In her new book “Driving the Future: Combating Climate Change with Cleaner, Smarter Cars” Margo Oge chronicles the political and regulatory history that led to America’s first formal climate action using regulation to reduce emissions through innovation in car design and portrays a future where clean, intelligent vehicles with lighter frames and alternative power trains will radically reduce carbon pollution. Margo retired as director of the Office of Transportation and Air Quality after thirty-two years with the EPA. While at the EPA, she was a chief architect of the most important improvements of air quality from the transportation sector ever, resulting in the prevention of 40,000 premature deaths and hundreds of thousands of cases of respiratory illness. She led the EPA’s first-ever national greenhouse gas emission standards for cars and heavy- duty trucks to double fuel efficiency by 2025 and reduce GHG emissions by 50%. She received Presidential Awards from Presidents Bill Clinton and George W. Bush and numerous environmental and industry awards. In commending her achievements, President Obama wrote, “Under your tireless leadership, we have realized significant environmental achievements in the transportation sector, from making diesel fuels cleaner to finalizing the most aggressive fuel economy standards for cars and trucks out to model year 2025.” Margo serves as a Distinguished Fellow with ClimateWorks, a non-governmental organization that works globally to strengthen philanthropy’s response to climate change. She is serves on the International Sustainability Council of the Volkswagen, and is the vice-chairman of the board of DeltaWing Technologies, which is creating a new, high-efficiency passenger car based on the DeltaWing race car. She is a member of board of the Union of Concerned Scientists (UCS), the International Council on Clean Transportation (ICCT), and the Alliance of Climate Education (ACE). She serves on National Academy of Science (NAS) Board on Energy and Environmental Systems, the Department of Energy Advisory Committee on Hydrogen and Fuel cells and the NAS Advisory Committee on Climate Change Research. She is also an advisor to Square Roots a life science company. Margo has an MS in engineering from the University of Massachusetts–Lowell and attended George Washington and Harvard Universities. She resides in McLean, Virginia.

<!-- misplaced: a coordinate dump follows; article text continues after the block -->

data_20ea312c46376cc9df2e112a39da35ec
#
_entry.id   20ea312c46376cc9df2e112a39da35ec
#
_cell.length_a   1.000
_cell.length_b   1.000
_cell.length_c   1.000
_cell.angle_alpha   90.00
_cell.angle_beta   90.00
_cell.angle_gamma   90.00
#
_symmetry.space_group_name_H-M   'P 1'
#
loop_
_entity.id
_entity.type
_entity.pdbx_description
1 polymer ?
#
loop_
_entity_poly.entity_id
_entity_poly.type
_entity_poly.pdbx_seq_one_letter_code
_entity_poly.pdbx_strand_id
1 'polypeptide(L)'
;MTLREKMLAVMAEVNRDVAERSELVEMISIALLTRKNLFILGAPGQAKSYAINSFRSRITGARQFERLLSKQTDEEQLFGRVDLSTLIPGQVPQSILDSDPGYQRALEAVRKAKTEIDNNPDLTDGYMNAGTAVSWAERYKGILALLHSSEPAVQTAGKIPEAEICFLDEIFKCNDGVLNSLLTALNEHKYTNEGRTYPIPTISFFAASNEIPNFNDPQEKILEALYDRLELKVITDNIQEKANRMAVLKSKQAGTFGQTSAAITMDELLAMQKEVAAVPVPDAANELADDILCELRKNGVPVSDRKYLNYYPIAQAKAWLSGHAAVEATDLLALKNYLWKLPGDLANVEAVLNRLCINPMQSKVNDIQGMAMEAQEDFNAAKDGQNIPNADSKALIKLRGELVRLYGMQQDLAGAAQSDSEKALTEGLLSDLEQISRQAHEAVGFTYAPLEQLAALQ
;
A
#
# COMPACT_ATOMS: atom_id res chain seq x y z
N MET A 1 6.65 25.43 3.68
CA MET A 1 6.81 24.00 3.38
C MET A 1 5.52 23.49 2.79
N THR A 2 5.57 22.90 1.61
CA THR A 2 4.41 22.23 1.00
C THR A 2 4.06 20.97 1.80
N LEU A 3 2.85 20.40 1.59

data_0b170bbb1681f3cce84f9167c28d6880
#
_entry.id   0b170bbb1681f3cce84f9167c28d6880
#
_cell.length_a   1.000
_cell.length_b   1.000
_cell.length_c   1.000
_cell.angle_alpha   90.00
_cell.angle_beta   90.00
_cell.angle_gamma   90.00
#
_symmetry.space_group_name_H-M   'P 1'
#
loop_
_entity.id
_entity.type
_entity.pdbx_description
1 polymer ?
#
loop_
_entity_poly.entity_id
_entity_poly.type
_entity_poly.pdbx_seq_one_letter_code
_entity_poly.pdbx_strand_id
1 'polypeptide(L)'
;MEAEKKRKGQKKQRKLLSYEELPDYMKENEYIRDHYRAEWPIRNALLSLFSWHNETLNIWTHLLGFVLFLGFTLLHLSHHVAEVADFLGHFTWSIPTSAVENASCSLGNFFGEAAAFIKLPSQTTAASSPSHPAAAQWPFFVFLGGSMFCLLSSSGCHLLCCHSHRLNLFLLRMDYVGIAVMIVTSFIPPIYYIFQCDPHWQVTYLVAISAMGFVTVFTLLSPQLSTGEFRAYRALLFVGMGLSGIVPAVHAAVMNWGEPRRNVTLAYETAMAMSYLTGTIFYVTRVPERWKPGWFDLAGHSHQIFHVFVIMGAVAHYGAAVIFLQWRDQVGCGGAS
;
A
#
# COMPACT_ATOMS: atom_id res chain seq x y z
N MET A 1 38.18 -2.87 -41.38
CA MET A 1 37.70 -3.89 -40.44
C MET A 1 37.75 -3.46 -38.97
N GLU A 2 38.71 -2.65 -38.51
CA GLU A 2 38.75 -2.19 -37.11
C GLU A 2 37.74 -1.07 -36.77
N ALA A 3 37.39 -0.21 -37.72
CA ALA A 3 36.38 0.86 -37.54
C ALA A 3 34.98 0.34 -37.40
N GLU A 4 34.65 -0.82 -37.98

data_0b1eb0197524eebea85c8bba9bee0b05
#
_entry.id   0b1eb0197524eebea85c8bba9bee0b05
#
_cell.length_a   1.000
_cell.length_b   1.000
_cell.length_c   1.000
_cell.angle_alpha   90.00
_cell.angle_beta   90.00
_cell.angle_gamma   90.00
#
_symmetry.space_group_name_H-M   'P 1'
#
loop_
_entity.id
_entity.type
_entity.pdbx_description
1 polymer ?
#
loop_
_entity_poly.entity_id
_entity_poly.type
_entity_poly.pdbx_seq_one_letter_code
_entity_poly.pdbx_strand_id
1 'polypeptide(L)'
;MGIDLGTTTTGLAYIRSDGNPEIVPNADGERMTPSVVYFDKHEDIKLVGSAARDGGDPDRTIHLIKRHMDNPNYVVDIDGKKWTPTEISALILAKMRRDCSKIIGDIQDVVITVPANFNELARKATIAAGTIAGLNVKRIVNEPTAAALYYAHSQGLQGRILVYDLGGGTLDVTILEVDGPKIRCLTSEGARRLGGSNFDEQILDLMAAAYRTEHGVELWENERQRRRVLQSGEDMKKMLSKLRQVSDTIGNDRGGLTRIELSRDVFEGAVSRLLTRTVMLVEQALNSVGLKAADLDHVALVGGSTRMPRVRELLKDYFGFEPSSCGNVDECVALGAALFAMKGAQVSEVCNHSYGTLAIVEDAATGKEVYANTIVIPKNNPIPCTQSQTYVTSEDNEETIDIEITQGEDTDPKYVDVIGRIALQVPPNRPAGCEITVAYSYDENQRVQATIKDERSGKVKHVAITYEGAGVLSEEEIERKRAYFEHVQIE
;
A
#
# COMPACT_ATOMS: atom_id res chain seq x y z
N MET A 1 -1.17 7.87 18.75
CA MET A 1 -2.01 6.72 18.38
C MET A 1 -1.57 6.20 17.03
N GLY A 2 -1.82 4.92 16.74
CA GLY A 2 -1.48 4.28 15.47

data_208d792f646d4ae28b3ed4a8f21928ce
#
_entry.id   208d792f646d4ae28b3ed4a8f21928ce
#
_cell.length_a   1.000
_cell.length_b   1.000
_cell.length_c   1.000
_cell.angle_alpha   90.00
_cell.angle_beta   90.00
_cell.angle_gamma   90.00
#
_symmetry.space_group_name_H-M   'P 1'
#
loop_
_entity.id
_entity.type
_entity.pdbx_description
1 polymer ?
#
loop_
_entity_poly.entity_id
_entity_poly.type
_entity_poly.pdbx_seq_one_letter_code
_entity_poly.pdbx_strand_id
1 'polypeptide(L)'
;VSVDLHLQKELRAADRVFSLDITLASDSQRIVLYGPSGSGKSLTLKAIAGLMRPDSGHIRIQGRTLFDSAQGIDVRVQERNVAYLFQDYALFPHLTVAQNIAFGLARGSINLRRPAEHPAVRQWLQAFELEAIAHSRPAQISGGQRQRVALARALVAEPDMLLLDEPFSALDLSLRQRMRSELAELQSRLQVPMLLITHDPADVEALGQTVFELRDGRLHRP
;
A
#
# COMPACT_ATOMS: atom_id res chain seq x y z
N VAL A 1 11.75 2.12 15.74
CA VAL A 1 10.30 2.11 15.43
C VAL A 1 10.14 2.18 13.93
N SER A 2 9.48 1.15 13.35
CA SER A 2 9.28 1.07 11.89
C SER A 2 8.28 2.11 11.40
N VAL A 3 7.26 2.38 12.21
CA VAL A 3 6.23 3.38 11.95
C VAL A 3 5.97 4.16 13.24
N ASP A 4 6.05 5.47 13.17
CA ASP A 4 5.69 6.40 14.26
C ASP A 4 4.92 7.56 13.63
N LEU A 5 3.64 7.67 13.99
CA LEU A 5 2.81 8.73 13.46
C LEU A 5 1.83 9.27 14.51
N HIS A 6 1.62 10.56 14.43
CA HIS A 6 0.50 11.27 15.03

S. George H. Philander